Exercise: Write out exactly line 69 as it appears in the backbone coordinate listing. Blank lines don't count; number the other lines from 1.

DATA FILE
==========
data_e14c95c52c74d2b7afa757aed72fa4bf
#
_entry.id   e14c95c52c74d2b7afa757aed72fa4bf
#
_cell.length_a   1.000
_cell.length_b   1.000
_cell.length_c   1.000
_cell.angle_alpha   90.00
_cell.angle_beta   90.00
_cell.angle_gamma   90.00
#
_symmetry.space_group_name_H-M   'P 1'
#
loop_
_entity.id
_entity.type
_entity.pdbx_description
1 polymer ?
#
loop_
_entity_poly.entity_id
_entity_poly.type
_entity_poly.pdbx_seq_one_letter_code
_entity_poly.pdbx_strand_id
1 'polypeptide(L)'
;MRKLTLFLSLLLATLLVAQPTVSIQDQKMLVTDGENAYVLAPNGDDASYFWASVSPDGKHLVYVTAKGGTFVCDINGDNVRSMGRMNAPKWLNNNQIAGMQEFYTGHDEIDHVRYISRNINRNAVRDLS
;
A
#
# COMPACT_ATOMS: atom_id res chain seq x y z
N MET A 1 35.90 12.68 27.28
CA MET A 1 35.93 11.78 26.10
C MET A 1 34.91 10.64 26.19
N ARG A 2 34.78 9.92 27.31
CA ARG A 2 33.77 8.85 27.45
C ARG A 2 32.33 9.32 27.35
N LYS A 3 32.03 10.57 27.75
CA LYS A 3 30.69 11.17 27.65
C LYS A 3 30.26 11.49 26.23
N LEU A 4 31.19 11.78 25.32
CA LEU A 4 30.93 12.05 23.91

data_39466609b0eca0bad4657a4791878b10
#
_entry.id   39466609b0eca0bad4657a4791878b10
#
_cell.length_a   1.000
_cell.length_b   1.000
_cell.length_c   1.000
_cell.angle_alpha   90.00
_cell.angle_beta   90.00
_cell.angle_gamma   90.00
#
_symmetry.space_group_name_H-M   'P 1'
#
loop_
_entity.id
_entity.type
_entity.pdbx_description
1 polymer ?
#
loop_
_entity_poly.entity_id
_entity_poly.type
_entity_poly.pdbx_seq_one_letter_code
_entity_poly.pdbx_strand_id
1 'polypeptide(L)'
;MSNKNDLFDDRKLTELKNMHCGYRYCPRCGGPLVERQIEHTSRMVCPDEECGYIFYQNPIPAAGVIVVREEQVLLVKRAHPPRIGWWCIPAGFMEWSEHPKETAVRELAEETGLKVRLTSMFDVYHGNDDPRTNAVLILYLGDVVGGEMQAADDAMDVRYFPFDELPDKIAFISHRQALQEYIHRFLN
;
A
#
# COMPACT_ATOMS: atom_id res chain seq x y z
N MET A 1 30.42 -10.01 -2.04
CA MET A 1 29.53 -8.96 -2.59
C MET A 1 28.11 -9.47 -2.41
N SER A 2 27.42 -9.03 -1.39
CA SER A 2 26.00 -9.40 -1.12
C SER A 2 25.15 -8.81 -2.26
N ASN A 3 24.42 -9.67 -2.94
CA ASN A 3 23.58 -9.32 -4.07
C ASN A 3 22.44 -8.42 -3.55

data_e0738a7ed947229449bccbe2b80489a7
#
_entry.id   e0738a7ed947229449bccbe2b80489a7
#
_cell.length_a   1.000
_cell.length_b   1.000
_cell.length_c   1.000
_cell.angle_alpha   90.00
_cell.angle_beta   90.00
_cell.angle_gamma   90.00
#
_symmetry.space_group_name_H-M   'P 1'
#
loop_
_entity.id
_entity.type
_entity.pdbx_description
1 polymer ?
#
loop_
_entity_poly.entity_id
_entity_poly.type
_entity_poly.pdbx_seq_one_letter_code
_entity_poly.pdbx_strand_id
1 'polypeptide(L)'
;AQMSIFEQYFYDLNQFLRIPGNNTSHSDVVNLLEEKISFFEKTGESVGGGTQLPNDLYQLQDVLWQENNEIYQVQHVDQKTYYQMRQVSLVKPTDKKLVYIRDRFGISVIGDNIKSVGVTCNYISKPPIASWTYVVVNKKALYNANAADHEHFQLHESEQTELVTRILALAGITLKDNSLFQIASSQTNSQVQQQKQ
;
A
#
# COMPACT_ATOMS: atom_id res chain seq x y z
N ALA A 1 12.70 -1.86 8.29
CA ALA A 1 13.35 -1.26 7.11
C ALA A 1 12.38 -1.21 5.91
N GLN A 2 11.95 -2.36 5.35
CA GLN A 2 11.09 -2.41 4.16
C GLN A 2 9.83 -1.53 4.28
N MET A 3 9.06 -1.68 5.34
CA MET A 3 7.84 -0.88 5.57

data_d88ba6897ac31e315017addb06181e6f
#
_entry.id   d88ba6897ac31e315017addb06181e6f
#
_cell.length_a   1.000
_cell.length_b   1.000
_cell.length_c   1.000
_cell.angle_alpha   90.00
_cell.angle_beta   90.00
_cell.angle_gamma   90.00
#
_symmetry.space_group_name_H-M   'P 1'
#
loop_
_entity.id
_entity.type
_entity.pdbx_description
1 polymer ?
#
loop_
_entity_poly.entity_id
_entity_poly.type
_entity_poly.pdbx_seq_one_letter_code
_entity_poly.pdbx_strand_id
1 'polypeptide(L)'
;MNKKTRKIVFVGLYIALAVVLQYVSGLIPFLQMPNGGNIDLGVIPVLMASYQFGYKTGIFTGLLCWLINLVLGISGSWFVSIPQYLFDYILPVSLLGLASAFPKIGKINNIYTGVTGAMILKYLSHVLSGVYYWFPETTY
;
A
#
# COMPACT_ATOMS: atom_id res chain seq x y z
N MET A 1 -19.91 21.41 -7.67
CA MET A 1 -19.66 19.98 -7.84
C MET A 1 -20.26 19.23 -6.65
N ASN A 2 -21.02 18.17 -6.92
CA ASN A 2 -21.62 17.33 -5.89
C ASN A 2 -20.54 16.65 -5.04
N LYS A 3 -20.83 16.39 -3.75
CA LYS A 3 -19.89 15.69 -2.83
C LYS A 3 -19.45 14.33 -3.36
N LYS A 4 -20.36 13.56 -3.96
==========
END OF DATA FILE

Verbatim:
A